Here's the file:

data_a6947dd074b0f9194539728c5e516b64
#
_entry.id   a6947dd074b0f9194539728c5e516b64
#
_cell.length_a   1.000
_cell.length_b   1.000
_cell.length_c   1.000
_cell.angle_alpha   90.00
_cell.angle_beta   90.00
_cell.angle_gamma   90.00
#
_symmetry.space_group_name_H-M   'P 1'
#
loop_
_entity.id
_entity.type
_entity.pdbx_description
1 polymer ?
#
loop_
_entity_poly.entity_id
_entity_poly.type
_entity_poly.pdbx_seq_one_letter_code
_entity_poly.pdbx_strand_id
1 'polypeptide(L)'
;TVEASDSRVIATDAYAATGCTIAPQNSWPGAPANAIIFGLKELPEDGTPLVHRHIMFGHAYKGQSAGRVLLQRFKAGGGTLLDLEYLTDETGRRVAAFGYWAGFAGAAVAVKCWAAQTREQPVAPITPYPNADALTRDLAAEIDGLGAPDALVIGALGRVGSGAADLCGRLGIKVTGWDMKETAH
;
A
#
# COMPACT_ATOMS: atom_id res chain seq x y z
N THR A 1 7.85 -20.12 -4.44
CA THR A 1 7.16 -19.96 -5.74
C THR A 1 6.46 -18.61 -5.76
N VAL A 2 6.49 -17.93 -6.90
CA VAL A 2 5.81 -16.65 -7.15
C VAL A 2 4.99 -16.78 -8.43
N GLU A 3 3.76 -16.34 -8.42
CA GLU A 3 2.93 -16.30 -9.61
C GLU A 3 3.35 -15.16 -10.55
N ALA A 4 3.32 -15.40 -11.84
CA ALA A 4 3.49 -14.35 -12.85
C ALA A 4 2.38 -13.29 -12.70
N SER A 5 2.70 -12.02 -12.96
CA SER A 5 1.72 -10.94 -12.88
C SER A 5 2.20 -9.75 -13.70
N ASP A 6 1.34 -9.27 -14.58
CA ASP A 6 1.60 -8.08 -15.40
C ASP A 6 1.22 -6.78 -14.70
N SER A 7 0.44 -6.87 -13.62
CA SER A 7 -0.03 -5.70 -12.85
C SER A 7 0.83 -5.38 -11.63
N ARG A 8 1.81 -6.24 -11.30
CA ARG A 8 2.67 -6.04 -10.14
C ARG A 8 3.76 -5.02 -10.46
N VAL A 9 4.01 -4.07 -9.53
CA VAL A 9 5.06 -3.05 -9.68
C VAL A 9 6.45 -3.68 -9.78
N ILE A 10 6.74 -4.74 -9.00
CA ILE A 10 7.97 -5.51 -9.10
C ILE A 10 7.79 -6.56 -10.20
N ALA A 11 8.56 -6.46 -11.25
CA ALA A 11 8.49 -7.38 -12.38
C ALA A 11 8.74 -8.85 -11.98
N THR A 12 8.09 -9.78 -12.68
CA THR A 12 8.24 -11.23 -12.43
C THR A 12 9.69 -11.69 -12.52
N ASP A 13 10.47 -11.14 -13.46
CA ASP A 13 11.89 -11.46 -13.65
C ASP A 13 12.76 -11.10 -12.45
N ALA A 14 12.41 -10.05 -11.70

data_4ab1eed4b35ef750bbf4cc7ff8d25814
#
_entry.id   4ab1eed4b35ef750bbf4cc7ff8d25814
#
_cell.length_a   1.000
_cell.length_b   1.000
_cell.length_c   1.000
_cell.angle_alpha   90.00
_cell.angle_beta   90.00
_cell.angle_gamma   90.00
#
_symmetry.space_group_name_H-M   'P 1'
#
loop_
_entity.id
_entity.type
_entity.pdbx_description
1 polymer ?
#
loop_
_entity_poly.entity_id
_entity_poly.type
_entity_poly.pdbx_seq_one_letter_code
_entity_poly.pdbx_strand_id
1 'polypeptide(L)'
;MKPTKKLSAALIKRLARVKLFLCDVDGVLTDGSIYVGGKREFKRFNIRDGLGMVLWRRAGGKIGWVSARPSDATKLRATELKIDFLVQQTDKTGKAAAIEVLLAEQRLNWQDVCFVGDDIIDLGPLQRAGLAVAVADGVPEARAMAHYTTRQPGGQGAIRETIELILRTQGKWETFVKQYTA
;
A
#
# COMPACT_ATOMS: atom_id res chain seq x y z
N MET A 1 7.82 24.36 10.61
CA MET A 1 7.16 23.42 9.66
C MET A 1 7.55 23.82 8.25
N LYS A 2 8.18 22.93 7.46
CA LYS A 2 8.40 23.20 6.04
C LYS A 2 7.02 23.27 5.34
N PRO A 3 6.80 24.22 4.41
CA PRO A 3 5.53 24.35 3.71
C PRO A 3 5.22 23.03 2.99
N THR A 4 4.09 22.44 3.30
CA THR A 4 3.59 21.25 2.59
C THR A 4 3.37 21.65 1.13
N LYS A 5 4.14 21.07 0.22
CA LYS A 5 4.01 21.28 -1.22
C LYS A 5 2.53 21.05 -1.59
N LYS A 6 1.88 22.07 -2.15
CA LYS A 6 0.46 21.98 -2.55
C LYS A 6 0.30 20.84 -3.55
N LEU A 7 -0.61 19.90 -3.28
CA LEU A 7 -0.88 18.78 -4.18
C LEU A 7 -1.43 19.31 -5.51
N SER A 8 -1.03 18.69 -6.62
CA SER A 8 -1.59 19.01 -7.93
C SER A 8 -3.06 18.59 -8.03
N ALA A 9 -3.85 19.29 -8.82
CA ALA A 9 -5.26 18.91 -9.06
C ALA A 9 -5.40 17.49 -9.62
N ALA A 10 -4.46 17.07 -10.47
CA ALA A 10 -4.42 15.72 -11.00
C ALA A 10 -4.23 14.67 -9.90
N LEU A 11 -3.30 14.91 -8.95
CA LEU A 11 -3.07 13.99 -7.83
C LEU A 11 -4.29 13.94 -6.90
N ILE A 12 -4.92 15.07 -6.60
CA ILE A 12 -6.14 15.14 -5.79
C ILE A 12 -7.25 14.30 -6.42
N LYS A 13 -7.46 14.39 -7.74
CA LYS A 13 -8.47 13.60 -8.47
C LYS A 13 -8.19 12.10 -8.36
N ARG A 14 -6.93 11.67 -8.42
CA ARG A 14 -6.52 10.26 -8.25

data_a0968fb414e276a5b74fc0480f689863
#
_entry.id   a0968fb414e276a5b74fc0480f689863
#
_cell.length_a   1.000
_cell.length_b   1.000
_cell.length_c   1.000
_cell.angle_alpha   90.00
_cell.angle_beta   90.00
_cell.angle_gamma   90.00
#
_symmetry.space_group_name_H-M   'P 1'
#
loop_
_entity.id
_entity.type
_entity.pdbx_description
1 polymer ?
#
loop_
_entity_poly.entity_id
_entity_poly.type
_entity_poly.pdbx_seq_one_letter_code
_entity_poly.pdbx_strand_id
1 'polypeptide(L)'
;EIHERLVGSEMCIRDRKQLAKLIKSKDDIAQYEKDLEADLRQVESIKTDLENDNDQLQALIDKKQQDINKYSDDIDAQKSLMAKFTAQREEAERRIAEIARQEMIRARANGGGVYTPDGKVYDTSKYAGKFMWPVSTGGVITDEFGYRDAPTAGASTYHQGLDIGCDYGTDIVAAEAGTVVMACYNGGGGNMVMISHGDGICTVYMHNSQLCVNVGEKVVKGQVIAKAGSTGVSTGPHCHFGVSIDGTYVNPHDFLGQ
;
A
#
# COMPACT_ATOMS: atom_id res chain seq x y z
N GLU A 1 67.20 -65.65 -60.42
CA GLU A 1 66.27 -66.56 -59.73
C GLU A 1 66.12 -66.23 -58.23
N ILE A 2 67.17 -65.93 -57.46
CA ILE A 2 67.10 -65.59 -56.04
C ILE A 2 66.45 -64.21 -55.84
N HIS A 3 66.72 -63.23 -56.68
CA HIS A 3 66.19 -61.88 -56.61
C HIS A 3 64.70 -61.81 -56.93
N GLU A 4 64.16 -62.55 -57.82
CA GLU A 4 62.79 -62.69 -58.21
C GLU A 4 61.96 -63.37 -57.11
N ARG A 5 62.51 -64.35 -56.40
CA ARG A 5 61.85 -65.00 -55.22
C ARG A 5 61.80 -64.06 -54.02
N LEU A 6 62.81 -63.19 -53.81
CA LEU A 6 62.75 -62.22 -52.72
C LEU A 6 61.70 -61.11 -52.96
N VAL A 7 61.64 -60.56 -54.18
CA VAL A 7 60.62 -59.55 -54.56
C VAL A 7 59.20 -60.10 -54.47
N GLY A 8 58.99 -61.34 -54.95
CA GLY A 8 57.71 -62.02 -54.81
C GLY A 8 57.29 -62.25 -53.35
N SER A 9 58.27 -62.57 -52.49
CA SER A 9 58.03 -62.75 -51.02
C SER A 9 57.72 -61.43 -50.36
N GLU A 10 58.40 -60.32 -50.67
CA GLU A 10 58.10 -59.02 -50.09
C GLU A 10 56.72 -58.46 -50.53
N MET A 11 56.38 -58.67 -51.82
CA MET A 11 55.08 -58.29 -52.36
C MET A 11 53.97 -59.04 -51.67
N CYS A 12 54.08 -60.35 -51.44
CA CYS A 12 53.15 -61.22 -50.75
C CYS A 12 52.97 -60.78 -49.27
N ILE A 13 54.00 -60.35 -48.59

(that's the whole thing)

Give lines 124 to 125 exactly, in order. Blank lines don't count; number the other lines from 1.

C SER A 8 -3.06 18.59 -8.03
N ALA A 9 -3.85 19.29 -8.82